Children of public figures have it easy in many respects, but they often struggle with achieving success independent of their famous parents. Their accomplishments, no matter how great, are usually discounted and attributed to “fame by association.” That was the case for designer Stella McCartney, daughter of musician Paul McCartney and animal rights activist and photographer Linda McCartney.
As Paul McCartney once said, “Nobody is Beatle-proof.” We beg to differ.
Fashion has always featured in Stella McCartney’s life. At the age of 13, she began making her own clothes for fun. By 16, she was interning at Christian Lacroix.
She went to school at the famed art college Central Saint Martins (other alums include John Galliano, Alexander McQueen, Zac Posen and Riccardo Tisci), where she graduated in 1995 with a degree in fashion design.
Stella’s graduate collection was one of the flashiest debuts a fashion school has ever seen. Supermodels Yasmine Le Bon, Naomi Campbell, and Kate Moss strutted in McCartney’s designs to the tune of Stella May Day, a song written by her father especially for the show.
Two years later, Stella was appointed Creative Director at Chloé. There, according to Suzy Menkes, she “confounded the cynics who had said she had been hired only for her name.” Stella revived Chloé’s girly freshness, with her first collection bringing in five times the expected number of orders. Her brief stint at Chloe was a life-changing experience, allowing her to be seen as more than just the daughter of a Beatle.
In 2001, McCartney launched her eponymous fashion brand, showing her first collection of womenswear in October of that same year. Today, her collections include women’s ready-to-wear, eyewear, fragrance, swimwear accessories and childrenswear. More recently, McCartney released a menswear line.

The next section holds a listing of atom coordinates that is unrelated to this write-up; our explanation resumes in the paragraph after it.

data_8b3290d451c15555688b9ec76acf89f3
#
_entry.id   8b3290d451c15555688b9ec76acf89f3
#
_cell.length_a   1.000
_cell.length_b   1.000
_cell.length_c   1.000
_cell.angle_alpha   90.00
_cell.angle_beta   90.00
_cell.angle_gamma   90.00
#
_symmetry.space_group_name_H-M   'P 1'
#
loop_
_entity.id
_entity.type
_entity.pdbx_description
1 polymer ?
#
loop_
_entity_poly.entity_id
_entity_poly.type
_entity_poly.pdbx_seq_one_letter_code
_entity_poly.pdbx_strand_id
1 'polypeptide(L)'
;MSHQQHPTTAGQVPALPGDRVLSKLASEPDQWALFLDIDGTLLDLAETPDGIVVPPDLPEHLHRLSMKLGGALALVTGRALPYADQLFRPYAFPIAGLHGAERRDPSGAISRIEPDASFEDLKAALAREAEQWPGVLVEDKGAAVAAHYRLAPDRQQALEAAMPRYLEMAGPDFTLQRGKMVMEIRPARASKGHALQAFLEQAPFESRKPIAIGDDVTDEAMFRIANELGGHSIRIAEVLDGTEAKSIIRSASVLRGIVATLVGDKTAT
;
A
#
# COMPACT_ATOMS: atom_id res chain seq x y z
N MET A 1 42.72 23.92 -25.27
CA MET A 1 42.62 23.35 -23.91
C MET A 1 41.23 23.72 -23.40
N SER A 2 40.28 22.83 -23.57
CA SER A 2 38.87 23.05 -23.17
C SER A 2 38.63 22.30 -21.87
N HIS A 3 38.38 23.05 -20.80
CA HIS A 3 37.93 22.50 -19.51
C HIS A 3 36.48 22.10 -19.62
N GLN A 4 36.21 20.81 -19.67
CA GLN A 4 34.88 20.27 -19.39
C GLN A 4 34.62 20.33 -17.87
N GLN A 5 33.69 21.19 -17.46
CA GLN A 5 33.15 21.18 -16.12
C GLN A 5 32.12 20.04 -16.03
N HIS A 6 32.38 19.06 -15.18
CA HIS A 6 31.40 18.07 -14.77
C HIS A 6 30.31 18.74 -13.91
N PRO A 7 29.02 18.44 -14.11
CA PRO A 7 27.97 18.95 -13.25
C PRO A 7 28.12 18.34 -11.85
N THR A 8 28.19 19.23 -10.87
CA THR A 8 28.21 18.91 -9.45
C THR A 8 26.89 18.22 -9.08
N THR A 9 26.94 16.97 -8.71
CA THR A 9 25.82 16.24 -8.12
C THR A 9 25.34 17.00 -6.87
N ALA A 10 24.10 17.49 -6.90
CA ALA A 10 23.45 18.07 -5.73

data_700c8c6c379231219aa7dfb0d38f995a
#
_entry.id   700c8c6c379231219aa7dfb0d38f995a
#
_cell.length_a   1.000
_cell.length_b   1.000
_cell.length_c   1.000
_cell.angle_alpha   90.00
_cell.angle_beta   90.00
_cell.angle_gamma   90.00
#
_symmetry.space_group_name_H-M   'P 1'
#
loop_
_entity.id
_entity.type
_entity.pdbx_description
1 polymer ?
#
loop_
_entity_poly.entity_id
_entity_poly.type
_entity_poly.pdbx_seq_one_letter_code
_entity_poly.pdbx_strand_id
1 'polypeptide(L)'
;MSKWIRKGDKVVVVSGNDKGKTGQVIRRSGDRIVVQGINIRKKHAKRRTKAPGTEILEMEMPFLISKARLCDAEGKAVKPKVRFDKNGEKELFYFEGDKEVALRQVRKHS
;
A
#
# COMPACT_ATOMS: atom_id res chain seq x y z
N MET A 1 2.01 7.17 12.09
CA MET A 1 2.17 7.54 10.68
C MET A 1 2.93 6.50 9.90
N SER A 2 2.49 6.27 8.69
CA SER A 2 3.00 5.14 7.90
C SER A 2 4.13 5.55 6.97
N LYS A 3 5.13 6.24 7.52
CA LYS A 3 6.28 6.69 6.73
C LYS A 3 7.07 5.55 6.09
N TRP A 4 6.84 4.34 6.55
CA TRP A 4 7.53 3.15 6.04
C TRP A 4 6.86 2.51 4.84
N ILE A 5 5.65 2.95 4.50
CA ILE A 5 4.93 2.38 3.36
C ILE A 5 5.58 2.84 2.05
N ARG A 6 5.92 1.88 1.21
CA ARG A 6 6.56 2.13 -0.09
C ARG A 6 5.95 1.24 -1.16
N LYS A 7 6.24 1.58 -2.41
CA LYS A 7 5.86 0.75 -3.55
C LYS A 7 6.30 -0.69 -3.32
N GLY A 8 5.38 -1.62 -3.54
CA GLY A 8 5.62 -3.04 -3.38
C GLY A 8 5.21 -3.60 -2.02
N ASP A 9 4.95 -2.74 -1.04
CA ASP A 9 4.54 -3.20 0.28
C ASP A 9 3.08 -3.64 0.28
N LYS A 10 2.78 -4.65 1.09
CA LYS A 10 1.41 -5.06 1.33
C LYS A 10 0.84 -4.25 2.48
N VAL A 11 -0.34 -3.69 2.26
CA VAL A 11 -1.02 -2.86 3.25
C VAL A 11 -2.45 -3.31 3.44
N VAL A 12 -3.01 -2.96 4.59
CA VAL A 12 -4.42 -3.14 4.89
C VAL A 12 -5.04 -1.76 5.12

A Stella McCartney collection has a signature style – her pieces are known for sharp tailoring and a slinking sense of femininity. But what you won’t see in a Stella Collection is fur or leather.
McCartney, perhaps inspired by her mother, is a lifelong vegetarian. A supporter of PETA, Stella has spoken out about her refusal to use animals for fashion:
“I don’t understand why beautiful creatures should have to die for someone’s coat – it’s medieval and barbaric.”
In addition to creating a 100% vegetarian line, Stella’s design house also practices sustainable production. The brand calls its approach “responsible luxury,” noting on their website, “we are a vegetarian company committed to operating a responsible, honest, and modern business.”
Today, the Stella McCartney brand has 51 stores worldwide and is distributed in over 77 countries. And its designer is seeing continued worldwide success.
In 2004, Stella partnered with sportswear brand Adidas, creating clothes for runners, swimmers, cyclers, tennis players and yoga class attendees complete with that signature Stella twist. It was one of the first collaborations of its type, paving the way for future designers to work with athleticwear brands. The partnership is still going on today.
During the Summer 2016 Olympics Games in Rio, Adidas appointed Stella as Team Great Britain’s Creative Director, a great honor for the designer.
After many years of work, Stella McCartney has proven herself to be a true fashion talent independent of her famous family. While her name may have given her a head start, her commitment to her craft has brought her far beyond “celebrity designer” and into the realm of fashion royalty.
What do you think?
Are you a fan of Stella McCartney? What do you think about her commitment to sustainable and vegetarian fashion? Let us know in the comments.